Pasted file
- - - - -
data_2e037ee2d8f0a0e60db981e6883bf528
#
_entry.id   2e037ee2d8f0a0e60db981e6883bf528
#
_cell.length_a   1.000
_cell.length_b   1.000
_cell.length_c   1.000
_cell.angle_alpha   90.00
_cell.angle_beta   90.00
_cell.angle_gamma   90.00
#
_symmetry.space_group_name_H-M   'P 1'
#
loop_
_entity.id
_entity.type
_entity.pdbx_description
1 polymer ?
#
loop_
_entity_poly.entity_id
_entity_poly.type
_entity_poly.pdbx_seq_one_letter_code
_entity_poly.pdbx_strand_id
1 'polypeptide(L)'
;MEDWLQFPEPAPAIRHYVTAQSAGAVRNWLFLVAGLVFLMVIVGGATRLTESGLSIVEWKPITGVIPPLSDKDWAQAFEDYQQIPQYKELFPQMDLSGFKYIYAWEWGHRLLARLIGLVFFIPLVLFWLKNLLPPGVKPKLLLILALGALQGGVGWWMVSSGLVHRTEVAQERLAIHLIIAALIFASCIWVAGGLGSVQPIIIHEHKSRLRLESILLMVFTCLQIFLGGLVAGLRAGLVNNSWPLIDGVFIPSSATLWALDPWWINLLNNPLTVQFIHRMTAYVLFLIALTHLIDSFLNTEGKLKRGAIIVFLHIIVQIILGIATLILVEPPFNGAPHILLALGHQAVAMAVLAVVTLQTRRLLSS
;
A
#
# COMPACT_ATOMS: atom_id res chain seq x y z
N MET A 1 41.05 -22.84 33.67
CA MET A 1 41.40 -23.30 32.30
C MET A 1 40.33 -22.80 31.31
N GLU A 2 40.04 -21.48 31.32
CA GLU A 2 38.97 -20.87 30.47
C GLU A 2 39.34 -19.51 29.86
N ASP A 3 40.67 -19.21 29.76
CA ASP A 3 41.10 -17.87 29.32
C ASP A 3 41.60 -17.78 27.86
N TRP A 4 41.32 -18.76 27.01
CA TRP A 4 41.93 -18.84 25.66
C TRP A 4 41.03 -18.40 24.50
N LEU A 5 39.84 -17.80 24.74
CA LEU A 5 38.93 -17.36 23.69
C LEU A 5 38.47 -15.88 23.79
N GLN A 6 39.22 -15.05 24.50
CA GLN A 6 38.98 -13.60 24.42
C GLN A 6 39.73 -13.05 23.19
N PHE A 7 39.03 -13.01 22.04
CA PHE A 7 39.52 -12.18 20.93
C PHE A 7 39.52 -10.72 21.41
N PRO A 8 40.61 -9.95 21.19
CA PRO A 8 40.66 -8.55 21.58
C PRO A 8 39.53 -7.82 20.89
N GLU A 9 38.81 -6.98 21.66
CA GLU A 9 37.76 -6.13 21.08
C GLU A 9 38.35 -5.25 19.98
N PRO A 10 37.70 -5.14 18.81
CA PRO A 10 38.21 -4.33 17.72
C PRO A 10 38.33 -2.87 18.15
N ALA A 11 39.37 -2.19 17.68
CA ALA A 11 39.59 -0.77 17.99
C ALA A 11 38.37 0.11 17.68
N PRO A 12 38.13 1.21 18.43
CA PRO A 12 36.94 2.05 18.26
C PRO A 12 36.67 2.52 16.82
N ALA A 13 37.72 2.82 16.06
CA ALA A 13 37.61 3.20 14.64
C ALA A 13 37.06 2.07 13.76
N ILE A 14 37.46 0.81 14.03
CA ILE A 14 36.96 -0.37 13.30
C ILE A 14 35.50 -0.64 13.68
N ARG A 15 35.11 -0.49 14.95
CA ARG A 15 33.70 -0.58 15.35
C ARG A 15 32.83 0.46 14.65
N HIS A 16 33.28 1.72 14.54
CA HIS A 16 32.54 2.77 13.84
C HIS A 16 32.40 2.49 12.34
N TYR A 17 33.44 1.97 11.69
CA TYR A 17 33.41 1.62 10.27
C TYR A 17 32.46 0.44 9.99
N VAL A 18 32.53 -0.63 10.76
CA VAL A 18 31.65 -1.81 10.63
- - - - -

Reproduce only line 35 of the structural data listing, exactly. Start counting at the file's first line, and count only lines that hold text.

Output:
CA GLU A 2 38.97 -20.87 30.47